A policy is a set of rules that governs the behavior of a software service. That policy could describe rate-limits, names of trusted servers, the clusters an application should be deployed to, permitted network routes, or accounts a user can withdraw money from.
Authorization is a special kind of policy that often dictates which people or machines can run which actions on which resources. Authorization is sometimes confused with Authentication: how people or machines prove they are who they say they are. Authorization and more generally policy often utilize the results of authentication (the username, user attributes, groups, claims), but makes decisions based on far more information than just who the user is. Generalizing away from authorization back to policy makes the distinction even clearer because some policy decisions have nothing to do with users, e.g. policy simply describes invariants that must hold in a software system (e.g. all binaries must come from a trusted source).
Today policy is often a hard-coded feature of the software service it actually governs. Open Policy Agent lets you decouple policy from that software service so that the people responsible for policy can read, write, analyze, version, distribute, and in general manage policy separate from the service itself. OPA also gives you a unified toolset to decouple policy from any software service you like, and to write context-aware policies using any context that you like. In short, OPA helps you decouple any policy using any context from any software system.
What is Policy?
All organizations have policies. Policies are essential to the long-term success of organizations because they encode important knowledge about how to comply with legal requirements, work within technical constraints, avoid repeating mistakes, and so on.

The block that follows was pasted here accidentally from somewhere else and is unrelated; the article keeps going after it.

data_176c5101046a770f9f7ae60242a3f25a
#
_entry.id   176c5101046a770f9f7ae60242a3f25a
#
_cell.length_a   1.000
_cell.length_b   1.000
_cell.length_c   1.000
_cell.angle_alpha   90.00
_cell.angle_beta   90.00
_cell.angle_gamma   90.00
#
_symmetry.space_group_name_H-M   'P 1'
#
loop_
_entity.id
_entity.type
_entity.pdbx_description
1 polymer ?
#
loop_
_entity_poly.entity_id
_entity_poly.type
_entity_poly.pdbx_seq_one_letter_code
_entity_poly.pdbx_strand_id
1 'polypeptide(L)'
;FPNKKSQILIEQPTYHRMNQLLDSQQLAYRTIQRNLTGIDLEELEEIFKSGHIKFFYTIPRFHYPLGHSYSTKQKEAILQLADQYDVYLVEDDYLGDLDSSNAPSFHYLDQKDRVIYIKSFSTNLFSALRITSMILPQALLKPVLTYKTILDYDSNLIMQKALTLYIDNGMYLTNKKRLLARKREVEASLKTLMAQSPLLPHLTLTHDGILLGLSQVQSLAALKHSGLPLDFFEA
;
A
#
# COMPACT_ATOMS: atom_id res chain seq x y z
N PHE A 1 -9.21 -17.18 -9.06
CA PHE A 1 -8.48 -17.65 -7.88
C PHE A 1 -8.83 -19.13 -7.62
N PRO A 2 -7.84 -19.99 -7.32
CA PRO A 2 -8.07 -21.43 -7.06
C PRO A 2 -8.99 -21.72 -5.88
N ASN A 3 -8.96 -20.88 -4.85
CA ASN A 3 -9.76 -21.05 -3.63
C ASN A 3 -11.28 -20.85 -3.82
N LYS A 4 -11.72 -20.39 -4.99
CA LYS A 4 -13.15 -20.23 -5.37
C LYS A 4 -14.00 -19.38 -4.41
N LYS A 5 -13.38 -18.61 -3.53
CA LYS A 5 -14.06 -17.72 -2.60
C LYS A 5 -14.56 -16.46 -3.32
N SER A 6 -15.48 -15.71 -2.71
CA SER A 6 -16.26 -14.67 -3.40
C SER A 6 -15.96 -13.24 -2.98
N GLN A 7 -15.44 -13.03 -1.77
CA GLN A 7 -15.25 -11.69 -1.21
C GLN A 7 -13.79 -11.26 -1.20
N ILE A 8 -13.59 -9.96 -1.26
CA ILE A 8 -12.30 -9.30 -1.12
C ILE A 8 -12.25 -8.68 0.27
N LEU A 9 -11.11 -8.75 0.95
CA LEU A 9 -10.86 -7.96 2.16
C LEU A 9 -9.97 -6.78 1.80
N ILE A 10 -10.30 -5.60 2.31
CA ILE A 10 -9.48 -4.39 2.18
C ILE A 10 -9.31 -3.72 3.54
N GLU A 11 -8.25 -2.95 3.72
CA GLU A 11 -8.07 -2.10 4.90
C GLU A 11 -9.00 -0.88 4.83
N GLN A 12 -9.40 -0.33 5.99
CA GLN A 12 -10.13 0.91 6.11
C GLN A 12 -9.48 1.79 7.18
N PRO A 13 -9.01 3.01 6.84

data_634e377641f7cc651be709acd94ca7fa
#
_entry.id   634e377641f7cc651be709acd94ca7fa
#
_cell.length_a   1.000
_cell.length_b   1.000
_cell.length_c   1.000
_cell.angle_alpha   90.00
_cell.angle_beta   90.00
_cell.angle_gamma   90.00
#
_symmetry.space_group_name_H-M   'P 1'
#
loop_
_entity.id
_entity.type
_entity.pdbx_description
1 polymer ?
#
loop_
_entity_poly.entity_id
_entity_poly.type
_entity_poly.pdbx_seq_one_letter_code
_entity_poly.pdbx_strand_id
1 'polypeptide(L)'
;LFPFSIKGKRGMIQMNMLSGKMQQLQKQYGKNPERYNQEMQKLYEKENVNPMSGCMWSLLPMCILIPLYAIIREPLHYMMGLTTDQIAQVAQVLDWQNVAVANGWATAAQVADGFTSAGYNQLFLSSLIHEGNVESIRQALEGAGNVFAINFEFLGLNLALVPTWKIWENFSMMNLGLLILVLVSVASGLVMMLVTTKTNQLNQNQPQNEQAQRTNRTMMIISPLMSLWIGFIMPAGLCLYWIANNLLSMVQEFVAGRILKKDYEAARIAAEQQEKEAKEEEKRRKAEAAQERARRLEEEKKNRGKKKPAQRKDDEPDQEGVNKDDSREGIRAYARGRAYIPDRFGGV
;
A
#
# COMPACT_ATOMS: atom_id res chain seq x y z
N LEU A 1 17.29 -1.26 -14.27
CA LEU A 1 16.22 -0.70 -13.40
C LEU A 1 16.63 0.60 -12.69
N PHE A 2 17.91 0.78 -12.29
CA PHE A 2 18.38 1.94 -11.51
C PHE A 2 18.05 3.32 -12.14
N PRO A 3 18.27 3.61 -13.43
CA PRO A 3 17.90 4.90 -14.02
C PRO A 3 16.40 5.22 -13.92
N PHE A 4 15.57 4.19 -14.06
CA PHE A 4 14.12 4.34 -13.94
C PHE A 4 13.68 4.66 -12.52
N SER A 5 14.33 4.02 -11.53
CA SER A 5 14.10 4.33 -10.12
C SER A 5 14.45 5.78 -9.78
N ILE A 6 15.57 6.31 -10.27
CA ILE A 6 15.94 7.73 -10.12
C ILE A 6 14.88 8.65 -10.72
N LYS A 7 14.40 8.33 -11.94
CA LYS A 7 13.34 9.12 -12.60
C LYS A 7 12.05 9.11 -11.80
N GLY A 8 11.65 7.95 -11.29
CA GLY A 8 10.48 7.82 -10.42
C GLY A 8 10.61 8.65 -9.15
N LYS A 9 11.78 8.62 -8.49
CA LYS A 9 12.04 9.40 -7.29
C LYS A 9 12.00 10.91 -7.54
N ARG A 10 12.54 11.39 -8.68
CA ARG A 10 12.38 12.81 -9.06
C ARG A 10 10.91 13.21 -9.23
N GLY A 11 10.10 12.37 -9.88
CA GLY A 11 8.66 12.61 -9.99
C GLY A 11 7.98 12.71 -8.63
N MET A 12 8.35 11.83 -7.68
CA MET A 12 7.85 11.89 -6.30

In their simplest form, policies can be applied manually based on rules that are written down or conventions that are unspoken but permeate an organization’s culture. Policies may also be enforced with application logic or statically configured at deploy time.
What is Policy Decoupling?
Software services should allow policies to be specified declaratively, updated at any time without recompiling or redeploying, and enforced automatically (which is especially valuable when decisions need to be made faster than humanly possible).
Decoupling policy helps you build such software services at scale, makes them adaptable to changing business requirements, improves the ability to discover violations and conflicts, increases the consistency of policy compliance, and mitigates the risk of human error. The policies you write can adapt more easily to the external environment–to factors that the developer could never have imagined at the time the software service was designed.
For example, a cloud computing service could answer questions such as:
- Can I add compute capacity?
- In what regions can I add compute capacity?
- Which instances are currently running in the wrong region?
What is OPA?
OPA is a lightweight general-purpose policy engine that can be co-located with your service. You can integrate OPA as a sidecar, host-level daemon, or library.
Services offload policy decisions to OPA by executing queries. OPA evaluates policies and data to produce query results (which are sent back to the client). Policies are written in a high-level declarative language and can be loaded dynamically into OPA remotely via APIs or through the local filesystem.
Why use OPA?
OPA is a full-featured policy engine that offloads policy decisions from your service. You can think of it as a concierge for your service who can answer detailed questions on behalf of your users to meet their specific needs.
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